To be frank, it wasn’t an outcome that we at Classic & Sports Finance had expected but by the look of things we weren’t alone, were we Boris? Friday was too early to formulate an opinion but we took a lot of calls in the office from customers, dealers and suppliers who wanted to get a feel for what might transpire in the weeks, months and years ahead.
Since the vote we have had a significant number of conversations with people involved in classic cars at a variety of levels and we are beginning to see a pattern emerge but more of that later. Let’s start by looking at the various issues that leaving the EU may (or may not) present to the classic car hobby in the UK. Our focus is specifically on the UK market for cars over £25,000 up to £5 million – the kind of cars our customers own and purchase.
Free trade within Europe
The car market
The only thing that everyone we have spoken to since Brexit agreed on is that nothing is certain. What do people do in uncertain times? Nothing – so economic uncertainty is by no means the perfect environment to stimulate sales of high value luxury items, but some investors will see classic cars as a hedge against economic uncertainty.
“We are in uncharted territory and the future is difficult to predict but just as we saw in 2008, collectors and investors may see classic cars as a currency-independent safe haven for their money in these times of uncertainty” – Dietrich Hatlapa of Historic Automobile Group International (HAGI).
In recent days sales have remained steady – it has been business as usual for our dealer partners with deals continuing to land on our desks over the weekend and Bonhams’ Festival of Speed sale on Friday performing in line with recent auctions while Jamie Knight reminded his EU bidders that the Euro was strong. Confidence remains strong amongst our dealer partners in general although there have undoubtedly been a few jitters.
With property down overnight and gambling on the stock market likely to be less appealing to many, tangible assets such as classic cars may well experience a fresh appeal, particularly if the economy falters.
Free Trade & the movement of cars.
It will be a while before free trade is restricted if indeed it is at all but let’s assume it will be. How will that affect the classic car market? It’s fairly simple – buying or selling in EU countries will become more expensive due to additional tax and duties. Around 10-20% of UK dealer and auction house sales are made to buyers outside the UK – so in the medium term that could affect that trade. In the short term however, exchange rates could actually stimulate sales into Europe.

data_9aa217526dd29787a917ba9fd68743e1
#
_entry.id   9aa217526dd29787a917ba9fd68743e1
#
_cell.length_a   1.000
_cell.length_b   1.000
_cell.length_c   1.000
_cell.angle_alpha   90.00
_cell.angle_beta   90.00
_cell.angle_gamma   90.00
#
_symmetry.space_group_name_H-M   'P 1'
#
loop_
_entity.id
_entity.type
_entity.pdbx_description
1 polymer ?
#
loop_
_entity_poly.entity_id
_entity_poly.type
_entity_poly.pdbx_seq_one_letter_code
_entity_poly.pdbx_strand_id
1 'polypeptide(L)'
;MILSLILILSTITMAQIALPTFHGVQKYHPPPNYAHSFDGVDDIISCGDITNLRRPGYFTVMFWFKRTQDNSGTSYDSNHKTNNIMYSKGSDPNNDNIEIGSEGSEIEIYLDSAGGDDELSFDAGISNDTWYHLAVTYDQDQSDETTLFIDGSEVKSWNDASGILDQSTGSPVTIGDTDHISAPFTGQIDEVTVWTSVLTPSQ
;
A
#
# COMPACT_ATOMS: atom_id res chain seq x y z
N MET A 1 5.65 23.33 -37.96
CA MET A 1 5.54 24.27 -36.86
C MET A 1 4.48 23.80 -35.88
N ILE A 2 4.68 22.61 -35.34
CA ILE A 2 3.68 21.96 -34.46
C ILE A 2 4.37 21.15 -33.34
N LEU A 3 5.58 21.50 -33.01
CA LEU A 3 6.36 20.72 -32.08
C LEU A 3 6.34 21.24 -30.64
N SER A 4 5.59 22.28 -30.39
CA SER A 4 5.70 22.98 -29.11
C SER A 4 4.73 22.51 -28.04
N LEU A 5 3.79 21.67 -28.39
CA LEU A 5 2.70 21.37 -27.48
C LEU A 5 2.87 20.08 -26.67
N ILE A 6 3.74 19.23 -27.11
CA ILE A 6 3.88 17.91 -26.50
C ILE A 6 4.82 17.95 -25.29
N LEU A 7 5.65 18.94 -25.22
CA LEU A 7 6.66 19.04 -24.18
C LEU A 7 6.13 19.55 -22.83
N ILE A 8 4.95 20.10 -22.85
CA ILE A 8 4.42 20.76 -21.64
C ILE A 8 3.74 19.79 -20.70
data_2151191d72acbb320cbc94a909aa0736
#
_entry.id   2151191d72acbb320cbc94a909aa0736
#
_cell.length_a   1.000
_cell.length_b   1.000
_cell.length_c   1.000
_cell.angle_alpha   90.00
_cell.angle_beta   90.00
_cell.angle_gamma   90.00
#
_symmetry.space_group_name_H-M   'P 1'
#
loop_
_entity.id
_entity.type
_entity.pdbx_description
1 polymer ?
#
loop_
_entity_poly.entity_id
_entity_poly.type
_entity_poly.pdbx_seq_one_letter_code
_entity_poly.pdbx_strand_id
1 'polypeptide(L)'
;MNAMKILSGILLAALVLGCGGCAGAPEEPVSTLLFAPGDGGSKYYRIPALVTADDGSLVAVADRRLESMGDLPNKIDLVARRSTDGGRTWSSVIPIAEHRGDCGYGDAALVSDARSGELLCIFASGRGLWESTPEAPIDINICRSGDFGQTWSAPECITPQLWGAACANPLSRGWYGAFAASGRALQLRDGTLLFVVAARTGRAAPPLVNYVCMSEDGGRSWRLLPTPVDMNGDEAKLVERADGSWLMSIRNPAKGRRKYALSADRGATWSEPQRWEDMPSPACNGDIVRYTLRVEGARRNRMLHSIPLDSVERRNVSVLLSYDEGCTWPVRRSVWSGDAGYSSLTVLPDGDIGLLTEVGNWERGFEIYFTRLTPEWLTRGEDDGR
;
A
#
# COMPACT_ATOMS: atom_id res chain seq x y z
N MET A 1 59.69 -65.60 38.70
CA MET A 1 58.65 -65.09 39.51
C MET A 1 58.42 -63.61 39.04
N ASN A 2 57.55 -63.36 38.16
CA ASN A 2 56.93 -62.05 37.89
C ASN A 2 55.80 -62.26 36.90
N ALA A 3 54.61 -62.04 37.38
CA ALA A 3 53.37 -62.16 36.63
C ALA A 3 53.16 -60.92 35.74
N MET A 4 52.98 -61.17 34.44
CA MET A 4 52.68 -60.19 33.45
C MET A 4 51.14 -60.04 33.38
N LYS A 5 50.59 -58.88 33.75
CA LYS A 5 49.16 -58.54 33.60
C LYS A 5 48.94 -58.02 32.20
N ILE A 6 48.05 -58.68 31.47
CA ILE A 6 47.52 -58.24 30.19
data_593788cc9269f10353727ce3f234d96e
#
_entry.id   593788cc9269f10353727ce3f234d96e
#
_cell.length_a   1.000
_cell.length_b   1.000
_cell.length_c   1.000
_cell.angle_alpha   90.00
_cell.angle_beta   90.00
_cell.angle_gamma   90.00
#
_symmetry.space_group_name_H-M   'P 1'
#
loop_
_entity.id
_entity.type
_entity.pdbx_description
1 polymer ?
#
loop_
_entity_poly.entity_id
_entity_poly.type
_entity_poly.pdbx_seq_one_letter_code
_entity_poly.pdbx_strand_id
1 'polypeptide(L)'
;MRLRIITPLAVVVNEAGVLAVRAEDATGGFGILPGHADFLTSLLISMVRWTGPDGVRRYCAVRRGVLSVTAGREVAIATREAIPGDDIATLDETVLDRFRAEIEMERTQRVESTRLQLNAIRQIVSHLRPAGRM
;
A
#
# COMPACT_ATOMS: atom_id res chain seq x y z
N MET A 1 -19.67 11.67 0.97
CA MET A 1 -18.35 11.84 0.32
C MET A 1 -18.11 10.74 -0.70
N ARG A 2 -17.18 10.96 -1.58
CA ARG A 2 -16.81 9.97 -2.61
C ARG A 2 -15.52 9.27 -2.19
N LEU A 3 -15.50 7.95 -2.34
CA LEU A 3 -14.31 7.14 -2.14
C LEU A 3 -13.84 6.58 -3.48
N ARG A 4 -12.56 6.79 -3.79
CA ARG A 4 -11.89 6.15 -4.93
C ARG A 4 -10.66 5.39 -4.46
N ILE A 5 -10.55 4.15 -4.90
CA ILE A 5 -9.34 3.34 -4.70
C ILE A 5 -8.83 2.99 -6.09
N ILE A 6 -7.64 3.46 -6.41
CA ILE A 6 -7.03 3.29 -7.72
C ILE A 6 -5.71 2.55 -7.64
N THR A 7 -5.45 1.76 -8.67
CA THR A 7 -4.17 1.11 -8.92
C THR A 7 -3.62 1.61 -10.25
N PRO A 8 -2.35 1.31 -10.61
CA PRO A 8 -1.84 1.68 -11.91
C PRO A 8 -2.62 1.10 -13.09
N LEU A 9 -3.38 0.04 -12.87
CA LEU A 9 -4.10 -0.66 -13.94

Exchange rates & classic cars.
While the pound remains weak against the Euro the UK could become a very attractive place for EU buyers to purchase cars – assuming owners wish to take their cars to market. However, the UK has been spending a lot of money on bringing cheaper european cars into the domestic market while less well-off Europeans have been unloading them, so it is unlikely the tide is suddenly going to start running the other way – particularly considering the margins some sellers have been levying….Looking beyond Europe imagine how attractive high value cars in the UK must look to American buyers right now.
Exchange rates are not a factor that we see affecting the UK domestic market to any great extent although we may see more cars leaving our shores. Those people who are planning to bring a car into the UK with the intention of flipping it in a matter of months may be concerned, but for most this will not be an issue.
Interestingly, HAGI will start to publish their indices in three currencies for the first time next month.
How will the Bank of England react to Brexit with respect to interest rates? No-one quite knows but many people believe they will go down. This could stimulate further investment in tangible assets. An increase is likely to be negligible, so in the short term we do not believe interest rates will have a marked impact on the classic car market or values although this could change in the medium to long term.
Probably more important than rates is the availability of credit. Currently it is business as usual for our lenders but there is no doubt that the flow and cost of credit will determine whether the UK economy and the classic car market will – as one of our panel of lenders elegantly put it – “stutter, stumble or flourish”.
“As the dust settles we can see a positive picture emerging. Lenders have dismissed the fears that a 2008 style recession could hit us, due to the stronger position that the banks are now in with resilient balance sheets and liquidity levels that will weather any short term storms” – Paul Goodman, Chairman National Association Of Commercial Finance Brokers.
The classic car hobby is well represented in Westminster and many positive changes have been introduced without reference to legislation in the wider EU. Where historic vehicles have complex, recognised legal status in much of Europe with restrictions on use, Britain has welcomed the free movement of parts and vehicles without placing onerous limits on how we use our classic cars. Try asking a Parisian enthusiast how they feel about the ban on pre-’97 cars in their city…..